8.7 Nonuniform inlet velocity

At an inlet boundary, the velocity is usually specified by a fixed value condition eqn, as discussed in Sec. 4.3 . In many CFD applications, the flow at an inlet boundary is described by a single speed which is applied to all faces assuming eqn is uniform across the boundary.

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This creates an anomaly where the inlet boundary meets a wall. In the vicinity of the two boundaries, the flow decelerates from eqn at an inlet face to a value in the adjacent cell close to the no-slip condition eqn applied at the wall.

There is inevitably a high “spike” in pressure and shear stress within the cell in order to decelerate the flow so rapidly. As the length of the cell (in the flow direction) is reduced, the deceleration and associated pressure eqn increases such that eqn in the limit that cell volume eqn.

The solution tends to converge more slowly with the pressure spike, and can be unstable. Furthermore, the spike in shear stress can generate high levels of turbulence which can cause flow separation where the inlet and wall meet.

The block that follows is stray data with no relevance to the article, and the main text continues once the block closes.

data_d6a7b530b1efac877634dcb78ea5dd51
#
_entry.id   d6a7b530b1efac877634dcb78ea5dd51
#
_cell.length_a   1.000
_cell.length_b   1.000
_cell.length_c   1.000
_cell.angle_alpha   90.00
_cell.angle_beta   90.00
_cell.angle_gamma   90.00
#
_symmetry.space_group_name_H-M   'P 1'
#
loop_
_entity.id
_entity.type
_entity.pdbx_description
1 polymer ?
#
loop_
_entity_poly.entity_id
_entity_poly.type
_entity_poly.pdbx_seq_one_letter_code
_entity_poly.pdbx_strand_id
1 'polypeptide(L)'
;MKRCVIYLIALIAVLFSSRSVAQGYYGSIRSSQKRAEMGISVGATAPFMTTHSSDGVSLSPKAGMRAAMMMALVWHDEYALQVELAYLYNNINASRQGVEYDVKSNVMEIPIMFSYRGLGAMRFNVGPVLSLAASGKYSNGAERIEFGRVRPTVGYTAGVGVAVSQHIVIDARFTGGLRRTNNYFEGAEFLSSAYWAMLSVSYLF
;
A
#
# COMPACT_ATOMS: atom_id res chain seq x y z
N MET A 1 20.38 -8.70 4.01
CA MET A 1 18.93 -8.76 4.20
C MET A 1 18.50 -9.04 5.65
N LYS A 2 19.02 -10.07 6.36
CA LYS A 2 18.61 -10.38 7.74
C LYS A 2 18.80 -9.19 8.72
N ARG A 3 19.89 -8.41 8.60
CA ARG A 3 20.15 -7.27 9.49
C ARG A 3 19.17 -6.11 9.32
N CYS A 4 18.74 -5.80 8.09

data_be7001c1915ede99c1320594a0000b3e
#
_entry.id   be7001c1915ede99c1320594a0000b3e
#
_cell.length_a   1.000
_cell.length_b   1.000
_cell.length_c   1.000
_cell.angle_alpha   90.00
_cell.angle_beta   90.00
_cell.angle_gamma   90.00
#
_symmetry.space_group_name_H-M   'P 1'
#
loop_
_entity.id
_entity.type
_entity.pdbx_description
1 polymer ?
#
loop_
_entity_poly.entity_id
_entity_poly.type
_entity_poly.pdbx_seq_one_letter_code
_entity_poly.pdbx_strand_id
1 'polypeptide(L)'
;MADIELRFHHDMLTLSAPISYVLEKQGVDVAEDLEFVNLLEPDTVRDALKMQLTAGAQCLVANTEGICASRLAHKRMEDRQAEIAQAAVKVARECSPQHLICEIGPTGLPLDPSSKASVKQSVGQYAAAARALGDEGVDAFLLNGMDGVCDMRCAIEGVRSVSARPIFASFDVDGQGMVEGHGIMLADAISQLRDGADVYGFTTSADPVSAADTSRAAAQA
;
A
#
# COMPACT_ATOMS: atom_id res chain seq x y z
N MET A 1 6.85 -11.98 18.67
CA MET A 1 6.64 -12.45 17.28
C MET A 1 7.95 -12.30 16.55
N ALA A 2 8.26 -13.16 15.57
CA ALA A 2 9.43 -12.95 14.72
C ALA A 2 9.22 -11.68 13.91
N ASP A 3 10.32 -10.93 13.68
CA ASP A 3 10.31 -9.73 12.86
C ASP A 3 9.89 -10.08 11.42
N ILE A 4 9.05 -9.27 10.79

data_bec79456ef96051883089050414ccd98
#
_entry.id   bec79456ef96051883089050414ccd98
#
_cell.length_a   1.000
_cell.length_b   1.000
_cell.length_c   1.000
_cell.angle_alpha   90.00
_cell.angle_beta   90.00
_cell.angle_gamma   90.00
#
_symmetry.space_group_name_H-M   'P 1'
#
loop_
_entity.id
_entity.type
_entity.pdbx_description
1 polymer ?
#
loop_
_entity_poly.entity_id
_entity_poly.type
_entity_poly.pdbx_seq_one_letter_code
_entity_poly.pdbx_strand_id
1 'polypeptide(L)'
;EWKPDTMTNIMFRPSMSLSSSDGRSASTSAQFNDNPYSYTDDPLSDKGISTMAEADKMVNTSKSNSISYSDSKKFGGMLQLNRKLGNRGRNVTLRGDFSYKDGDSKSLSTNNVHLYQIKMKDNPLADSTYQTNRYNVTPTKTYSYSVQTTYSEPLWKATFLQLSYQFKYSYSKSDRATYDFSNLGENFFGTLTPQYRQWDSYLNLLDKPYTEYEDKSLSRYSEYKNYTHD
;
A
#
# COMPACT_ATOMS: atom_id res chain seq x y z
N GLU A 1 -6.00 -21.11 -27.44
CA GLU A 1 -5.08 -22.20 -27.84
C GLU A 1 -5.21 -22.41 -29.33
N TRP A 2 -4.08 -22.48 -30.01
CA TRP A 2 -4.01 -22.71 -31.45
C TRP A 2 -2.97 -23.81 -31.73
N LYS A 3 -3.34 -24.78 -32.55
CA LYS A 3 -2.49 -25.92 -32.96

The uniform condition does not reflect the flow behaviour upstream of the inlet. For example, assuming the wall extends upstream, a boundary layer would have developed at the inlet; or if the wall begins at the inlet, the flow would stagnate at its leading edge.

This is a good example of the axiom that numerical methods do not respond well to any modelling which is unphysical. The problems can be avoided by specifying a nonuniform eqn which represents the upstream flow better.

Some fields of engineering use established theories to describe the inlet eqn, e.g. wind engineering uses a profile of eqn based on an atmospheric boundary layer along the earth’s surface.

More generally, a nonuniform eqn can be specified which tends to eqn at wall boundaries. Profiles can be described by eqn where: eqn is the normalised velocity and eqn is normalised distance to the nearest wall boundary; and, eqn and eqn denote the maximum eqn and eqn values.

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It is logical to specify eqn using established profiles for boundary layers as a reasonable estimate for the upstream conditions. A quadratic function eqn represents a developed boundary layer for laminar flow, matching the analytical profiles for flow in a pipe or between flat parallel plates, i.e. Poiseuille’s law.

Alternatively, a power law function eqn represents a developed turbulent boundary layer quite well. Prandtl used eqn — his one-seventh power law3 — to reproduce data for flow in a pipe, but any suitable exponent eqn can be used in practice.

3Ludwig Prandtl, The mechanics of viscous fluids, 1935.

Notes on CFD: General Principles - 8.7 Nonuniform inlet velocity